Blood test may predict Alzheimer's

11 March 2014 08:49

No barrier: Having Alzheimer's need not be an obstacle to getting travel insurance and taking a holiday

No barrier: Having Alzheimer's need not be an obstacle to getting travel insurance and taking a holiday

A simple blood test could predict whether healthy pensioners are likely to develop Alzheimer's.

The early warning system could tell people if they are likely to get the disease within the next three years. Scientists hope the pioneering test could accelerate the development of new drugs that can delay or prevent the destructive brain disease.

The new work from the Georgetown University in Washington DC may ultimately result in common screening in middle-age people to single out those most in danger and give them greater warning.

Having Alzheimer's need not be a barrier to getting travel insurance and enjoying your holiday, which can be so beneficial to people suffering with forms of dementia. The travel insurance can even cover your family and/or carers.

Around 800,000 Britons suffer from Alzheimer's and other kinds of dementia. An ageing population is expected to double this amount over the next generation.

Unsuccessful medications and pills have been blamed on people being tested too late in the condition. Testing in the initial stages could lead to a better chance of these drugs working, experts claim.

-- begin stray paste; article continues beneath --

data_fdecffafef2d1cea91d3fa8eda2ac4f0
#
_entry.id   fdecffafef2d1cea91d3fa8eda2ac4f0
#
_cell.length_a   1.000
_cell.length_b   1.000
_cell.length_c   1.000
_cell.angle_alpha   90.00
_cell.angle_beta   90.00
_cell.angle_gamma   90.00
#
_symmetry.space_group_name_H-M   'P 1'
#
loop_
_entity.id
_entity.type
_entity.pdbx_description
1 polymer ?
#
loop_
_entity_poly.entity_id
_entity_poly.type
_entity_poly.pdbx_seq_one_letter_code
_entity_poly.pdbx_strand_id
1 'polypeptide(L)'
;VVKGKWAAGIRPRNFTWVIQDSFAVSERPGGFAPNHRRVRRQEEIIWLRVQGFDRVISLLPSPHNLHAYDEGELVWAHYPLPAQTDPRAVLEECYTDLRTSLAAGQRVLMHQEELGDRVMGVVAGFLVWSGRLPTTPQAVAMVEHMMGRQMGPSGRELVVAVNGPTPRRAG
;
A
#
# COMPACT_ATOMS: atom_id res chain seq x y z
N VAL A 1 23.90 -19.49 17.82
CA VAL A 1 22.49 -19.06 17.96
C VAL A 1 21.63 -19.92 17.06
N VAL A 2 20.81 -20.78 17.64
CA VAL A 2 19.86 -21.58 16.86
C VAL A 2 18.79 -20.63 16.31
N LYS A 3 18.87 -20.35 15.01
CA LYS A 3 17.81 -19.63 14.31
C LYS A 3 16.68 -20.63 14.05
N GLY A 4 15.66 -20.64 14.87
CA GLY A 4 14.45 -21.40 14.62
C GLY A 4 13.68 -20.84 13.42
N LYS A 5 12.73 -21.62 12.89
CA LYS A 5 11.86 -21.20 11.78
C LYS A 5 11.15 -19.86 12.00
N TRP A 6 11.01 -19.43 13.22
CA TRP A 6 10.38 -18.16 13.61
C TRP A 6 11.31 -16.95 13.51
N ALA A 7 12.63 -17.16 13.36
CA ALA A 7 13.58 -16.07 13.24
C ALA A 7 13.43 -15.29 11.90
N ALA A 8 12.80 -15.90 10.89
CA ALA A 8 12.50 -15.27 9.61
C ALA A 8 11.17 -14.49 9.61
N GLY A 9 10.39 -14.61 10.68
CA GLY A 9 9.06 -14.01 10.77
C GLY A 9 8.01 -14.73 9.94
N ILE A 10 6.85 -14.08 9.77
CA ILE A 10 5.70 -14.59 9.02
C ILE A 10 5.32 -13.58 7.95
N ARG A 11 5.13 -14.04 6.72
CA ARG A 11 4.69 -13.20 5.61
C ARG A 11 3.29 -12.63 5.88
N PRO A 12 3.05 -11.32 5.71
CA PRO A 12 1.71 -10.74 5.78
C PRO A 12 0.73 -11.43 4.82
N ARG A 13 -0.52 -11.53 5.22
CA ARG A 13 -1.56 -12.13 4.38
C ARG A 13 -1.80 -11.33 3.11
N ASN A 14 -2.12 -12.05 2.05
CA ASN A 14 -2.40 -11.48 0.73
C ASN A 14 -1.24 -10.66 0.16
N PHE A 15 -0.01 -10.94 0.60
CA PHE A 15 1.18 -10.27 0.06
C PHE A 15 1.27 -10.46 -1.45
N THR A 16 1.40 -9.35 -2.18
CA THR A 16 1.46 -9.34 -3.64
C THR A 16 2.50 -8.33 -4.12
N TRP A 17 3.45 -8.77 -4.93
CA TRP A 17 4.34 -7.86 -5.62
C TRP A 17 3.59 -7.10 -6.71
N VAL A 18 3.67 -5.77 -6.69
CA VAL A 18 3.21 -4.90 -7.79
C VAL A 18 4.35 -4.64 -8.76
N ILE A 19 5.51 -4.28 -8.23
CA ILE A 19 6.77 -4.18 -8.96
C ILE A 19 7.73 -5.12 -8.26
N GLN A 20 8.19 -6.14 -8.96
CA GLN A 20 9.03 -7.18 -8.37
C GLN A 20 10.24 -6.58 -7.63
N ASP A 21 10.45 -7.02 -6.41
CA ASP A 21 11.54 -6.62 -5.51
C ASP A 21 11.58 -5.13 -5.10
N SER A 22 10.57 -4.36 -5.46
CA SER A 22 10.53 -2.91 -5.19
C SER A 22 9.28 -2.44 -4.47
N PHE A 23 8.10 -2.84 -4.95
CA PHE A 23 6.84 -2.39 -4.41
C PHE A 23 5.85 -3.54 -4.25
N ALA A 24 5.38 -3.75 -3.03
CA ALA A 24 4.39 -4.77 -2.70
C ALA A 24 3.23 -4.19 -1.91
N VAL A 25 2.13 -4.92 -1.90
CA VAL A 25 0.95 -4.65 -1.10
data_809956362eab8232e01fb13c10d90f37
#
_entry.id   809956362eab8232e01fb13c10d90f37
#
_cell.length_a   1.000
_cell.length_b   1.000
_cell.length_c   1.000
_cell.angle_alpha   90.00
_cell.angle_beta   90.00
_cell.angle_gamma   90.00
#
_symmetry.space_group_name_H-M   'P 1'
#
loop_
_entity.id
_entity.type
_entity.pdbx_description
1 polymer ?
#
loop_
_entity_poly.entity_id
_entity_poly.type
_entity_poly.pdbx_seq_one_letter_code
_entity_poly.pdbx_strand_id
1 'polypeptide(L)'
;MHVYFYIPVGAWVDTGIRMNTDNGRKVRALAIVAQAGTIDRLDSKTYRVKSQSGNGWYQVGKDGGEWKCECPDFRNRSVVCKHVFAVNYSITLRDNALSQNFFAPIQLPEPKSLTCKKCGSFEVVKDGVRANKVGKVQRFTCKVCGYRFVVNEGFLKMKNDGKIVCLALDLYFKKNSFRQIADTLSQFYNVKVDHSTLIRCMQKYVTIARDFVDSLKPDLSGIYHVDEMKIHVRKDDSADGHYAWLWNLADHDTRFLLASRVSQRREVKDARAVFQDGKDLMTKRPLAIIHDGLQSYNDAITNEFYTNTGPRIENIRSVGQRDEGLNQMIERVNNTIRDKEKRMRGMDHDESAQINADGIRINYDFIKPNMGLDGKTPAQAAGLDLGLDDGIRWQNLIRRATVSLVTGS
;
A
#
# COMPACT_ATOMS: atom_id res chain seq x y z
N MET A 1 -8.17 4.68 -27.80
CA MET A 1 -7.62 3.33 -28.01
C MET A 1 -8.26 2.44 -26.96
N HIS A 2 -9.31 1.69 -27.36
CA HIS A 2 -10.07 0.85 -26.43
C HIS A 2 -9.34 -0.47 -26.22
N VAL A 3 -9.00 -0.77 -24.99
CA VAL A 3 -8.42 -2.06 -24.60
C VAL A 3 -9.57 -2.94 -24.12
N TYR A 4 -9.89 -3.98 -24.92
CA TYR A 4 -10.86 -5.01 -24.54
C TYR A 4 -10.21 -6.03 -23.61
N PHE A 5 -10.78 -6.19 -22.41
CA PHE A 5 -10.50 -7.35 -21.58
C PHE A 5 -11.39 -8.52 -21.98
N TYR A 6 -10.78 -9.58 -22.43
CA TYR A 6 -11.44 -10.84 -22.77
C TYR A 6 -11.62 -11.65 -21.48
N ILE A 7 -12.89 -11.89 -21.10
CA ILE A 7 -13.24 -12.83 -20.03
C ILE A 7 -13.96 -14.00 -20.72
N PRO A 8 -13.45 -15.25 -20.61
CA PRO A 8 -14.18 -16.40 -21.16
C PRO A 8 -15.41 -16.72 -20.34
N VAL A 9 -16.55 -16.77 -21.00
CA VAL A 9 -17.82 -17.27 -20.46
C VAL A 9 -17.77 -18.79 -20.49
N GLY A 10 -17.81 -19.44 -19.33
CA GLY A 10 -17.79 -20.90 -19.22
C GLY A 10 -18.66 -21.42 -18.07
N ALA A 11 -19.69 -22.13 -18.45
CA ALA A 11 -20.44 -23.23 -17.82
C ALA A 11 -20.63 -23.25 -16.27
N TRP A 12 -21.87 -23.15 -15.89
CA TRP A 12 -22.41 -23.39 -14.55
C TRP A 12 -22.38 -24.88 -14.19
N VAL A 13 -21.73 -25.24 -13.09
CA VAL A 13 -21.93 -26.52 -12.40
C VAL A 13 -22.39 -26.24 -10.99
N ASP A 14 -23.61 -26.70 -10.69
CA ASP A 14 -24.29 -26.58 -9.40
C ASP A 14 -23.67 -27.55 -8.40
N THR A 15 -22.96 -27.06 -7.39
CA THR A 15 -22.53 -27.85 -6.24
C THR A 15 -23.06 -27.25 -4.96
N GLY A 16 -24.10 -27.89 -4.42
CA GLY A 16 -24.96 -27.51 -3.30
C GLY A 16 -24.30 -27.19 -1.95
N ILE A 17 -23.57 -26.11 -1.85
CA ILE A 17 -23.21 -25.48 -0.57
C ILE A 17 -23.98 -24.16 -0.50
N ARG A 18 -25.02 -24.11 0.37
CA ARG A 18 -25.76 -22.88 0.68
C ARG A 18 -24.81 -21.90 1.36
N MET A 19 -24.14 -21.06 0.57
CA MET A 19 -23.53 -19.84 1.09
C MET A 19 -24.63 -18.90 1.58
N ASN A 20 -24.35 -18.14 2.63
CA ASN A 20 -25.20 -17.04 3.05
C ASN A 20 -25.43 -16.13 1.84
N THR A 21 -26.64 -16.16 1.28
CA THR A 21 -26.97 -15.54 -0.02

The new study could open up the chance of singling out people who will benefit from them the most.

Scientist Howard Federoff, who took blood samples from hundreds of healthy men and women aged 70-plus, claims the test can give two to three years' warning of Alzheimer's with 90 per cent accuracy.

The reason for how the test works is unclear. But blood changes may be an indicator that brain cells are deteriorating even when people appear healthy.

Dr Simon Ridley, of Alzheimer's Research UK, said: "A blood test to identify people at risk of Alzheimer's would be a real step forward for research."

Dr Doug Brown, of the Alzheimer's Society, said such a test would bring ethical considerations. He said: "If this does develop in the future people must be given a choice about whether they would want to know, and fully understand the implications."

Prime Minister David Cameron has called dementia "the key health challenge of this generation".

Dr. Federoff has written his conclusions in the journal Nature Medicine.

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